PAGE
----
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Evaluating Prospective Investors

Q: What's important when evaluating prospective investors? What kind of due diligence is necessary?

At a recent Dingman Center event in Bethesda, Tony Carter of International Business Group talked about financing deals from his side. He emphasized that due diligence is a two-way process. He reminded entrepreneurs to check out investors carefully. It's common sense, but this step often gets short shrift when the entrepreneur is busily hunting for funds to make the next payroll. In the incubation model that IBG uses, the right financing is not JUST money and it's not just a single-stage financing event. The companies IBG funds have a monthly reporting, review, and funding ritual with IBG, with lots of ad hoc mentoring along the way.

Ted Hooban of SuperSonicBOOM noted that sometimes the interests of the incubatee and incubator are not *always* completely aligned. Once you're one of a number of companies in a portfolio, if you are not a "rising star" --outperforming the others -- then you might not get as much attention and/or resources from your incubator as the company that's performing best at the moment. [John Casey, jcasey@sushisoftware.com]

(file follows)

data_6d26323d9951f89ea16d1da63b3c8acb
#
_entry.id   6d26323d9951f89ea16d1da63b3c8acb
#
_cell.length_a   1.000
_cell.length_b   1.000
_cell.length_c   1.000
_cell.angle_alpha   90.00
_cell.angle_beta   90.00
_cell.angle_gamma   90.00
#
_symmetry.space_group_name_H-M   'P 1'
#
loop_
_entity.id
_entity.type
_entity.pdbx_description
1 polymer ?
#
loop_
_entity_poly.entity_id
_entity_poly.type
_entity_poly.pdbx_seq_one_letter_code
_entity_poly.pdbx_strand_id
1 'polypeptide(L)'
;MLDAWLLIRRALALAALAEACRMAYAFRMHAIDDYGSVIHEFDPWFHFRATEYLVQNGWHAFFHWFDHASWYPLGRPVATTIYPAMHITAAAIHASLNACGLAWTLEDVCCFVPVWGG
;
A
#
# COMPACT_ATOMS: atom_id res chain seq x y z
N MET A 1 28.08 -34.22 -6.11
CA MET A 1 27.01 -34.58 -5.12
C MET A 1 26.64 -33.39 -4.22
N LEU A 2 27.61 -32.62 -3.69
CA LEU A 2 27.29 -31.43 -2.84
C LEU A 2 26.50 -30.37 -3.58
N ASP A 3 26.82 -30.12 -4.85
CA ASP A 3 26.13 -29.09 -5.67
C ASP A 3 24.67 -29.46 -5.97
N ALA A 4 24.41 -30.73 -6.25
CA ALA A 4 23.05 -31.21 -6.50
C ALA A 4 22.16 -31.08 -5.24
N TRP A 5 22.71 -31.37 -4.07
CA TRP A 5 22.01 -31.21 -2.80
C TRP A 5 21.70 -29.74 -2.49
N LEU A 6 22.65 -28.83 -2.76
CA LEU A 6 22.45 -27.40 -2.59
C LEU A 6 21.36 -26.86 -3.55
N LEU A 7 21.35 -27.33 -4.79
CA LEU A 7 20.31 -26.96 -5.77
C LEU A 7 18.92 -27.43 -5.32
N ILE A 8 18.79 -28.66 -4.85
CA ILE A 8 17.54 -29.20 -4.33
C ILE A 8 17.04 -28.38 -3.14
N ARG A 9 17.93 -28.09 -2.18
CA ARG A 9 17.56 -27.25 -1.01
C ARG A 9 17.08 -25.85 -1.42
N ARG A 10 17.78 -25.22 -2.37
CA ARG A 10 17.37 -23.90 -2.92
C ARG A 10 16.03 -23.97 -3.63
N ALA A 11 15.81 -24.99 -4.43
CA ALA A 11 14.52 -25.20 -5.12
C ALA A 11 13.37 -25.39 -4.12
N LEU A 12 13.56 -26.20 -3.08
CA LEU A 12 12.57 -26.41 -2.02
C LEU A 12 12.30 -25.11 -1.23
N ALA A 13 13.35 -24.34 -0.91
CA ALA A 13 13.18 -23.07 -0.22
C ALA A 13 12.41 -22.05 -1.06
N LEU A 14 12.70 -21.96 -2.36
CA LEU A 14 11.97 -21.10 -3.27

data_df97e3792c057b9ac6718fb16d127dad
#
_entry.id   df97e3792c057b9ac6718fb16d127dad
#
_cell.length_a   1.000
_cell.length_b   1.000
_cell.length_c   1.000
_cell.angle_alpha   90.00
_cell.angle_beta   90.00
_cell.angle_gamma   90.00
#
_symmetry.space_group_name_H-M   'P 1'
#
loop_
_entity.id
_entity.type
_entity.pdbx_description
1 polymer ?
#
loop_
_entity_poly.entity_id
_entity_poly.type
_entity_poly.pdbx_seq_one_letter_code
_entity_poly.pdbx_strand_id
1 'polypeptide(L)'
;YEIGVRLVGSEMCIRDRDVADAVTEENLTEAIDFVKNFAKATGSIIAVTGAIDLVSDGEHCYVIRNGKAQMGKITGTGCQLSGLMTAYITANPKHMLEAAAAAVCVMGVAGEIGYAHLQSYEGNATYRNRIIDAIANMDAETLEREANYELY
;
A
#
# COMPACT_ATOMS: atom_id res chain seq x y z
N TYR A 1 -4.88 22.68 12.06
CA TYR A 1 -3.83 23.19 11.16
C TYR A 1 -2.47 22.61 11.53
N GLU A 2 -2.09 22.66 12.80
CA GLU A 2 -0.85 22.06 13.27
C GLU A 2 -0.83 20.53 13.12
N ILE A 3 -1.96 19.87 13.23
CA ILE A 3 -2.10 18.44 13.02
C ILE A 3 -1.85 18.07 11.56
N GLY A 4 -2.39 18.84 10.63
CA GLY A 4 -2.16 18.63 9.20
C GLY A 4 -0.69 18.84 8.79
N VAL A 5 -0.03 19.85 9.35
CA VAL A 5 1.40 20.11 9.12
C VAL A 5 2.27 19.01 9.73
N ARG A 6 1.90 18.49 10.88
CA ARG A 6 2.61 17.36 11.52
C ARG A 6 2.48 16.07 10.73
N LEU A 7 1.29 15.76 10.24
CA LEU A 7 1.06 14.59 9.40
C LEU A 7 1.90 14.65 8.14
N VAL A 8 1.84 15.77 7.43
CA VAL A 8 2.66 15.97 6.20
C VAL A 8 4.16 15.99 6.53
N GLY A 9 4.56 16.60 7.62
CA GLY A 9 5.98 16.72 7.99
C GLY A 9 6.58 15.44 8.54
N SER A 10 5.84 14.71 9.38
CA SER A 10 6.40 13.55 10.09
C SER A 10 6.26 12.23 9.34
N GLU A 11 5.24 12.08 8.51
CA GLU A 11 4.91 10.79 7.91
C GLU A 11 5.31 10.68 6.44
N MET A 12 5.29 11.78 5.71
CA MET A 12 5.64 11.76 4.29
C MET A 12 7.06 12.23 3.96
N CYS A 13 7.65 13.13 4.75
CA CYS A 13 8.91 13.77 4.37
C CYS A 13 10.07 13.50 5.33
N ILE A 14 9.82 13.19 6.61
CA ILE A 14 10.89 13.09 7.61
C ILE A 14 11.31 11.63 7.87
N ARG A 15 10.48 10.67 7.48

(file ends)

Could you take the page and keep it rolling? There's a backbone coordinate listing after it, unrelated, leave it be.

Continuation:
Here is some advice from Jim Condon, CFO of CyberCash, about investor due diligence:

The important questions to ask are:

  1. Have you made this kind of investment before? With whom? Can I speak with their management? (you need to know how "opinionated" the investor is--not that one direction is better or worse, you just need to know).
  2. What do they bring to the table other than cash? The investor, I would presume, will demand significant Board presence, so be sure you're comfortable with that.
  3. Are all potential investors equal? Do some want straight equity? What are their preferences, rights to future participation, etc.?
  4. Can they/will they help build the management team, and if so, how?; a) through their industry-wide reputation, or b) as "retirement home" for their senior folks?

After you sort through all of the above, you can begin to negotiate. Then and only then look at numbers. It should be the last criteria, not the first.

 

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